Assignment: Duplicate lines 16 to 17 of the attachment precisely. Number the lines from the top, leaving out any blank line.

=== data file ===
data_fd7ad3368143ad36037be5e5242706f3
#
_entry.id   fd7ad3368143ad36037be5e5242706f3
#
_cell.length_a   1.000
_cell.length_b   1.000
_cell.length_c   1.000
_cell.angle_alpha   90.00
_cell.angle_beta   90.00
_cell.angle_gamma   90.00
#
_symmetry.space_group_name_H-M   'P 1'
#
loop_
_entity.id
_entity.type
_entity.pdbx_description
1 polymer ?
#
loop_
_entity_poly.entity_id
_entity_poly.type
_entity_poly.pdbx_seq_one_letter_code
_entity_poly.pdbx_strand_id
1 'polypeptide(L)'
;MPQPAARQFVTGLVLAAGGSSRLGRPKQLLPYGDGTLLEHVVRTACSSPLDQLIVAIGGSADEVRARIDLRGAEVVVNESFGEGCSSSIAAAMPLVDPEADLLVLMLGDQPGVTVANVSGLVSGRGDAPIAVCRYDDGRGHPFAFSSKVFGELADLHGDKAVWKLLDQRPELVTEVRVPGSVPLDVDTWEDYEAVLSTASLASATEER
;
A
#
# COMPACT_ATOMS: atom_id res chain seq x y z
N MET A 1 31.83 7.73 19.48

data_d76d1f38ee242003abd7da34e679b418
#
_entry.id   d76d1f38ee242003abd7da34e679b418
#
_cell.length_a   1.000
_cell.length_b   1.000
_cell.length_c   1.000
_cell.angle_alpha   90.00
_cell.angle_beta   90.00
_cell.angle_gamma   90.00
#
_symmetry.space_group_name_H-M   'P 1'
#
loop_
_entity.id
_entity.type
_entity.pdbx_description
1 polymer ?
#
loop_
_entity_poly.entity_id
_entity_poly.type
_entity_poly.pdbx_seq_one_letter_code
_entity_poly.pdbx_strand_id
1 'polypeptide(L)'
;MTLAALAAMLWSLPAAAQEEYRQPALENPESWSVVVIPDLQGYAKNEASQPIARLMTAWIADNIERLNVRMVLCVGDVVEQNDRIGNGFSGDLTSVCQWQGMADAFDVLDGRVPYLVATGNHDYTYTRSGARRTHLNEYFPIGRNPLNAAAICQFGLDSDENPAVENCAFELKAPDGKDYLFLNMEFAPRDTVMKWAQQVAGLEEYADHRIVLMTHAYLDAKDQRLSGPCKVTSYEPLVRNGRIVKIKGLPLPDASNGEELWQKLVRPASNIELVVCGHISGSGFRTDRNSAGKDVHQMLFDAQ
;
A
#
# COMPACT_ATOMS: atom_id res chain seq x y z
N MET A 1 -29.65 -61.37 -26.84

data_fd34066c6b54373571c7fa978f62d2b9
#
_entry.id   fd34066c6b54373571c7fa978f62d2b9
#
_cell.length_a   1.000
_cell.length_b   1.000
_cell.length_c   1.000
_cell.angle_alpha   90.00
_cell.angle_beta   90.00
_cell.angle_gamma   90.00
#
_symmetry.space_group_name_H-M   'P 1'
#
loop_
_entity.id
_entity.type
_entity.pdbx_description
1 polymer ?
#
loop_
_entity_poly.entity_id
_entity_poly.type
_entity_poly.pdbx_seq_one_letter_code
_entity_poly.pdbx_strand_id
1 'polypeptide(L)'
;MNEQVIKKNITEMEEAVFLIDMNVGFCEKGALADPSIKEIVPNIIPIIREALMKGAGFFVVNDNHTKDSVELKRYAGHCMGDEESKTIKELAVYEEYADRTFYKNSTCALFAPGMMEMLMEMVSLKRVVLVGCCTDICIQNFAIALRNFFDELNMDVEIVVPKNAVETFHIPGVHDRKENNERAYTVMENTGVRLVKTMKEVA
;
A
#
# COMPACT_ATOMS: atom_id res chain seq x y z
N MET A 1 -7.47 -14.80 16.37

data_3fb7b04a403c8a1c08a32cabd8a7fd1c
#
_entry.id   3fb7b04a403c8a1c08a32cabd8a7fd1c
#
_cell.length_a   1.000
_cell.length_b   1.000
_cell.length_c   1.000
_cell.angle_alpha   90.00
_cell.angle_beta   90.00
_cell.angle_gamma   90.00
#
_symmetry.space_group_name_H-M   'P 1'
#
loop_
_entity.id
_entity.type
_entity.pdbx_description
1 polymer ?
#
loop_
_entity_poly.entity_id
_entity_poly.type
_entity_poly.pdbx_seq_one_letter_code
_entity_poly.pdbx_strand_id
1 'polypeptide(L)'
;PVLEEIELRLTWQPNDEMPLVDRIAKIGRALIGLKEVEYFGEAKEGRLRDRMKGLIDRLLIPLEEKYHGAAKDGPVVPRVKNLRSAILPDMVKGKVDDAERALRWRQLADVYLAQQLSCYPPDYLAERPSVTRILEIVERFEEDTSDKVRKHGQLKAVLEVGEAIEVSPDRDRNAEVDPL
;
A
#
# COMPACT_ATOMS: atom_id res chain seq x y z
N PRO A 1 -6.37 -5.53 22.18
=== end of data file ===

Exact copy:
_entity.type
_entity.pdbx_description